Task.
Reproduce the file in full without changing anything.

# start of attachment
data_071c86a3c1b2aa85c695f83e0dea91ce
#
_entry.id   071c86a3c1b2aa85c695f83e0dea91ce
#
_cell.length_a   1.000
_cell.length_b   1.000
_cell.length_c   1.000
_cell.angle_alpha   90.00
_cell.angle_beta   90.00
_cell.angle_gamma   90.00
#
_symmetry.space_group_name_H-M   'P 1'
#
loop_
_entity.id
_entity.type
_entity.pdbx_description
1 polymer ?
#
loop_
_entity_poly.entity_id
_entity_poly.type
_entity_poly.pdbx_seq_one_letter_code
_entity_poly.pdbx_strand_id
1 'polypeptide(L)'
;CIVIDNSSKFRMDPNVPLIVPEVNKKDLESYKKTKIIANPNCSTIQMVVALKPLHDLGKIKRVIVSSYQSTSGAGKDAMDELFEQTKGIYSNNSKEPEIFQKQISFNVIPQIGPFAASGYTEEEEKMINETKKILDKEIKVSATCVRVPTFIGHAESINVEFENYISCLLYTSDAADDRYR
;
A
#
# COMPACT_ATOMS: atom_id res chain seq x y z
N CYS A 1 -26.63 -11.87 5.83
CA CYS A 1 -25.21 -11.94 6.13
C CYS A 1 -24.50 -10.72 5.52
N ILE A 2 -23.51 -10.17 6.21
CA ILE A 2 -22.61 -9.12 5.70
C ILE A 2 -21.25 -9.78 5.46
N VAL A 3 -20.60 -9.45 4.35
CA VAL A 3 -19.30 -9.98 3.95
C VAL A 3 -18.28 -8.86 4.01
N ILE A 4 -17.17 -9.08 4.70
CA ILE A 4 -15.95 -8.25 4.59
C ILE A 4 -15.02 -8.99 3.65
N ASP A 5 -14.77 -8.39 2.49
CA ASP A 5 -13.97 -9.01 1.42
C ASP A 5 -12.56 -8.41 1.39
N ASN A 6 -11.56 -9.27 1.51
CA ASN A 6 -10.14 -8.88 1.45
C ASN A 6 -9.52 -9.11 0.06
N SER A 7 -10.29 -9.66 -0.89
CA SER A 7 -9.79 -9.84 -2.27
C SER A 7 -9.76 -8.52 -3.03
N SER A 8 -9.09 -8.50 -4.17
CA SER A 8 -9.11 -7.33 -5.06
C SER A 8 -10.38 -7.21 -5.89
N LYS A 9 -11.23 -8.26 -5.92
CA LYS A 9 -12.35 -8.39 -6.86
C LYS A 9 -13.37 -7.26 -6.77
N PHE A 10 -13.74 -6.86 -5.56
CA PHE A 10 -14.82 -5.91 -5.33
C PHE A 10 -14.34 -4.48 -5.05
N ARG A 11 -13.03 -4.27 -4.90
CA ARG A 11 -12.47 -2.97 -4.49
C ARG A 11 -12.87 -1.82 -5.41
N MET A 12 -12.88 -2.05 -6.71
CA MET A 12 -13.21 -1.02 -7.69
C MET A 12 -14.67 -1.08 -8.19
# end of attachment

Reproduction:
data_071c86a3c1b2aa85c695f83e0dea91ce
#
_entry.id   071c86a3c1b2aa85c695f83e0dea91ce
#
_cell.length_a   1.000
_cell.length_b   1.000
_cell.length_c   1.000
_cell.angle_alpha   90.00
_cell.angle_beta   90.00
_cell.angle_gamma   90.00
#
_symmetry.space_group_name_H-M   'P 1'
#
loop_
_entity.id
_entity.type
_entity.pdbx_description
1 polymer ?
#
loop_
_entity_poly.entity_id
_entity_poly.type
_entity_poly.pdbx_seq_one_letter_code
_entity_poly.pdbx_strand_id
1 'polypeptide(L)'
;CIVIDNSSKFRMDPNVPLIVPEVNKKDLESYKKTKIIANPNCSTIQMVVALKPLHDLGKIKRVIVSSYQSTSGAGKDAMDELFEQTKGIYSNNSKEPEIFQKQISFNVIPQIGPFAASGYTEEEEKMINETKKILDKEIKVSATCVRVPTFIGHAESINVEFENYISCLLYTSDAADDRYR
;
A
#
# COMPACT_ATOMS: atom_id res chain seq x y z
N CYS A 1 -26.63 -11.87 5.83
CA CYS A 1 -25.21 -11.94 6.13
C CYS A 1 -24.50 -10.72 5.52
N ILE A 2 -23.51 -10.17 6.21
CA ILE A 2 -22.61 -9.12 5.70
C ILE A 2 -21.25 -9.78 5.46
N VAL A 3 -20.60 -9.45 4.35
CA VAL A 3 -19.30 -9.98 3.95
C VAL A 3 -18.28 -8.86 4.01
N ILE A 4 -17.17 -9.08 4.70
CA ILE A 4 -15.95 -8.25 4.59
C ILE A 4 -15.02 -8.99 3.65
N ASP A 5 -14.77 -8.39 2.49
CA ASP A 5 -13.97 -9.01 1.42
C ASP A 5 -12.56 -8.41 1.39
N ASN A 6 -11.56 -9.27 1.51
CA ASN A 6 -10.14 -8.88 1.45
C ASN A 6 -9.52 -9.11 0.06
N SER A 7 -10.29 -9.66 -0.89
CA SER A 7 -9.79 -9.84 -2.27
C SER A 7 -9.76 -8.52 -3.03
N SER A 8 -9.09 -8.50 -4.17
CA SER A 8 -9.11 -7.33 -5.06
C SER A 8 -10.38 -7.21 -5.89
N LYS A 9 -11.23 -8.26 -5.92
CA LYS A 9 -12.35 -8.39 -6.86
C LYS A 9 -13.37 -7.26 -6.77
N PHE A 10 -13.74 -6.86 -5.56
CA PHE A 10 -14.82 -5.91 -5.33
C PHE A 10 -14.34 -4.48 -5.05
N ARG A 11 -13.03 -4.27 -4.90
CA ARG A 11 -12.47 -2.97 -4.49
C ARG A 11 -12.87 -1.82 -5.41
N MET A 12 -12.88 -2.05 -6.71
CA MET A 12 -13.21 -1.02 -7.69
C MET A 12 -14.67 -1.08 -8.19